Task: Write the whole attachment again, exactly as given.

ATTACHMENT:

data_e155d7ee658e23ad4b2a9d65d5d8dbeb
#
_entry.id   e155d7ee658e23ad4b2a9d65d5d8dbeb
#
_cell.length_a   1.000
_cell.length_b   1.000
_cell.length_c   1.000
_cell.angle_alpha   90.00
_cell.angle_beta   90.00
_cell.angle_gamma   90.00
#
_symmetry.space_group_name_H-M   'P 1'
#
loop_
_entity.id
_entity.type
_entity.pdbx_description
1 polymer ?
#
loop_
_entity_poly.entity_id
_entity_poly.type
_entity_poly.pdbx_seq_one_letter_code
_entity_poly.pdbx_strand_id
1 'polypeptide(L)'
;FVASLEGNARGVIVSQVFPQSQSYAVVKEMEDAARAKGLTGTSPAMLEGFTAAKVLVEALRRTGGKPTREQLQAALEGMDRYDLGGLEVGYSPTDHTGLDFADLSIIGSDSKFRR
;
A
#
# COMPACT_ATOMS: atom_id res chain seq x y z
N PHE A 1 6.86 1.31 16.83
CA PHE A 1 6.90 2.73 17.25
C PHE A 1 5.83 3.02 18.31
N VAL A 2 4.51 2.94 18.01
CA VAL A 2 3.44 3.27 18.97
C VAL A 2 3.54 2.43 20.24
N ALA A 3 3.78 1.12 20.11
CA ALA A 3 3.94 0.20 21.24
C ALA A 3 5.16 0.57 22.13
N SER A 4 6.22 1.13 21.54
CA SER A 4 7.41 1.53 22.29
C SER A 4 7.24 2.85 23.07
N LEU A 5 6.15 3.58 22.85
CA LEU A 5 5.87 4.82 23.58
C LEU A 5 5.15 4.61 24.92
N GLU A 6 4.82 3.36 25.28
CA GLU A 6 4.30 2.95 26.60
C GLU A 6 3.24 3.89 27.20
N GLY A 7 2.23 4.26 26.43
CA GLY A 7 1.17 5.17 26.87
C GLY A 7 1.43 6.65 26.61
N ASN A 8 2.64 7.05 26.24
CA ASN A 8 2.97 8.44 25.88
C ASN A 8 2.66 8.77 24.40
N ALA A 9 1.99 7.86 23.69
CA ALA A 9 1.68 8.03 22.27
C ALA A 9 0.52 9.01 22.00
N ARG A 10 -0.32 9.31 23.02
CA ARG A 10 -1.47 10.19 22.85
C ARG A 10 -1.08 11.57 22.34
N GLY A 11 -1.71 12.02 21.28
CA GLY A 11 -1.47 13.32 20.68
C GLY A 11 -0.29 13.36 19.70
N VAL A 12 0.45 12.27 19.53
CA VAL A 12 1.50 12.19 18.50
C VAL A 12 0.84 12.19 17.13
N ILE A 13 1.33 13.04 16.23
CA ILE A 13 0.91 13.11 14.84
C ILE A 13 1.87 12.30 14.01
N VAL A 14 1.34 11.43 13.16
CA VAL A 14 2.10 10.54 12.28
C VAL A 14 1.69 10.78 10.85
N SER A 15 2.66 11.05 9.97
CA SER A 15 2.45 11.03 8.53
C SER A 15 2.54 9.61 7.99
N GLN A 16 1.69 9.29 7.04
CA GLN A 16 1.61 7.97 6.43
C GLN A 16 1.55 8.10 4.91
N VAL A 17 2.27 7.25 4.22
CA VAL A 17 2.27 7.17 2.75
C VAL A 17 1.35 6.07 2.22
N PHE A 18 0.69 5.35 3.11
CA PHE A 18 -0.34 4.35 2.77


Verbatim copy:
data_e155d7ee658e23ad4b2a9d65d5d8dbeb
#
_entry.id   e155d7ee658e23ad4b2a9d65d5d8dbeb
#
_cell.length_a   1.000
_cell.length_b   1.000
_cell.length_c   1.000
_cell.angle_alpha   90.00
_cell.angle_beta   90.00
_cell.angle_gamma   90.00
#
_symmetry.space_group_name_H-M   'P 1'
#
loop_
_entity.id
_entity.type
_entity.pdbx_description
1 polymer ?
#
loop_
_entity_poly.entity_id
_entity_poly.type
_entity_poly.pdbx_seq_one_letter_code
_entity_poly.pdbx_strand_id
1 'polypeptide(L)'
;FVASLEGNARGVIVSQVFPQSQSYAVVKEMEDAARAKGLTGTSPAMLEGFTAAKVLVEALRRTGGKPTREQLQAALEGMDRYDLGGLEVGYSPTDHTGLDFADLSIIGSDSKFRR
;
A
#
# COMPACT_ATOMS: atom_id res chain seq x y z
N PHE A 1 6.86 1.31 16.83
CA PHE A 1 6.90 2.73 17.25
C PHE A 1 5.83 3.02 18.31
N VAL A 2 4.51 2.94 18.01
CA VAL A 2 3.44 3.27 18.97
C VAL A 2 3.54 2.43 20.24
N ALA A 3 3.78 1.12 20.11
CA ALA A 3 3.94 0.20 21.24
C ALA A 3 5.16 0.57 22.13
N SER A 4 6.22 1.13 21.54
CA SER A 4 7.41 1.53 22.29
C SER A 4 7.24 2.85 23.07
N LEU A 5 6.15 3.58 22.85
CA LEU A 5 5.87 4.82 23.58
C LEU A 5 5.15 4.61 24.92
N GLU A 6 4.82 3.36 25.28
CA GLU A 6 4.30 2.95 26.60
C GLU A 6 3.24 3.89 27.20
N GLY A 7 2.23 4.26 26.43
CA GLY A 7 1.17 5.17 26.87
C GLY A 7 1.43 6.65 26.61
N ASN A 8 2.64 7.05 26.24
CA ASN A 8 2.97 8.44 25.88
C ASN A 8 2.66 8.77 24.40
N ALA A 9 1.99 7.86 23.69
CA ALA A 9 1.68 8.03 22.27
C ALA A 9 0.52 9.01 22.00
N ARG A 10 -0.32 9.31 23.02
CA ARG A 10 -1.47 10.19 22.85
C ARG A 10 -1.08 11.57 22.34
N GLY A 11 -1.71 12.02 21.28
CA GLY A 11 -1.47 13.32 20.68
C GLY A 11 -0.29 13.36 19.70
N VAL A 12 0.45 12.27 19.53
CA VAL A 12 1.50 12.19 18.50
C VAL A 12 0.84 12.19 17.13
N ILE A 13 1.33 13.04 16.23
CA ILE A 13 0.91 13.11 14.84
C ILE A 13 1.87 12.30 14.01
N VAL A 14 1.34 11.43 13.16
CA VAL A 14 2.10 10.54 12.28
C VAL A 14 1.69 10.78 10.85
N SER A 15 2.66 11.05 9.97
CA SER A 15 2.45 11.03 8.53
C SER A 15 2.54 9.61 7.99
N GLN A 16 1.69 9.29 7.04
CA GLN A 16 1.61 7.97 6.43
C GLN A 16 1.55 8.10 4.91
N VAL A 17 2.27 7.25 4.22
CA VAL A 17 2.27 7.17 2.75
C VAL A 17 1.35 6.07 2.22
N PHE A 18 0.69 5.35 3.11
CA PHE A 18 -0.34 4.35 2.77